Associations cited antitrust and copyright concerns
Google urged a US judge to dismiss a lawsuit by the Authors Guild and association representing photographers to sue the company as a group, which could force them to fight the case against the search major individually.
Manhattan federal judge Denny Chin has not given any decision and reserved the verdict to toss the lawsuits by the Authors Guild and the American Society of Media Photographers.
The judge was reported by Reuters as saying during oral arguments that it would take forever to resolve cases brought by individual authors and it seems to make sense to consider the lawsuits as a group.
Chin last year rejected a $125m settlement between the parties as they failed to reach a common agreement.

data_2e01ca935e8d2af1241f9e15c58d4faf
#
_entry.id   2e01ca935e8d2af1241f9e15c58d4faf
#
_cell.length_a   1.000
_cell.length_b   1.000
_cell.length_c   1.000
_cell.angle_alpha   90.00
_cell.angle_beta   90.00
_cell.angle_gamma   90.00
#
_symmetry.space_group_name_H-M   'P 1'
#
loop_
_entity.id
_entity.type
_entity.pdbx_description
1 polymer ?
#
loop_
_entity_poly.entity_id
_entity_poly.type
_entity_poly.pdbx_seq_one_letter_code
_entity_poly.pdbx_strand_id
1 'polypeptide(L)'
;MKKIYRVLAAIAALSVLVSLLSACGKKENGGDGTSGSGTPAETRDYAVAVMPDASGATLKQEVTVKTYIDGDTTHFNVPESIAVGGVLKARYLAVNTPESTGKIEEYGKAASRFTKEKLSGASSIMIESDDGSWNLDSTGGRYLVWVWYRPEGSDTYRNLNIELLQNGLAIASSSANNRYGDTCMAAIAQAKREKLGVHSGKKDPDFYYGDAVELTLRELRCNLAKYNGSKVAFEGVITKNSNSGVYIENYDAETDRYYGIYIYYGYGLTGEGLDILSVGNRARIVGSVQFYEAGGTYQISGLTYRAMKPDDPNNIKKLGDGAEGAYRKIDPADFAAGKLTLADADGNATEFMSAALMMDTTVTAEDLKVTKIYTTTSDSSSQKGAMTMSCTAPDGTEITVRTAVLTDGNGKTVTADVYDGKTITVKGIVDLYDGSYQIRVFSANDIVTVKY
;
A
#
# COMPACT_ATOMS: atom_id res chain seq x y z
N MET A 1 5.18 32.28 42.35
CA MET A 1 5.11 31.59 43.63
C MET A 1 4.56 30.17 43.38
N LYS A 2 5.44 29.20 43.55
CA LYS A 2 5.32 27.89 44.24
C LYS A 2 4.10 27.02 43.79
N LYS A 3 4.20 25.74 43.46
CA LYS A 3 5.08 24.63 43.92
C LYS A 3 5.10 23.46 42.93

The litigation came after Google revealed plans in 2004 to develop a digital library of books by digitally scanning books to provide snippets of text online to internet users.
The associations sued Google in 2005 for copyright infringement alleging the practice is likely to make the books pirated.
Google has already entered into contracts with libraries for scanning, distributing and displaying about 20 million books for the project and planned to have 130 million books in the company's digital library.
In court papers, Google said the groups representing authors and photographers "are not owners of the copyrights asserted in this case, and the associations do not possess the facts about copyright ownership, individual economic impact, or the other individualized questions required of a plaintiff in a copyright litigation matter where ownership and fair use are at issue."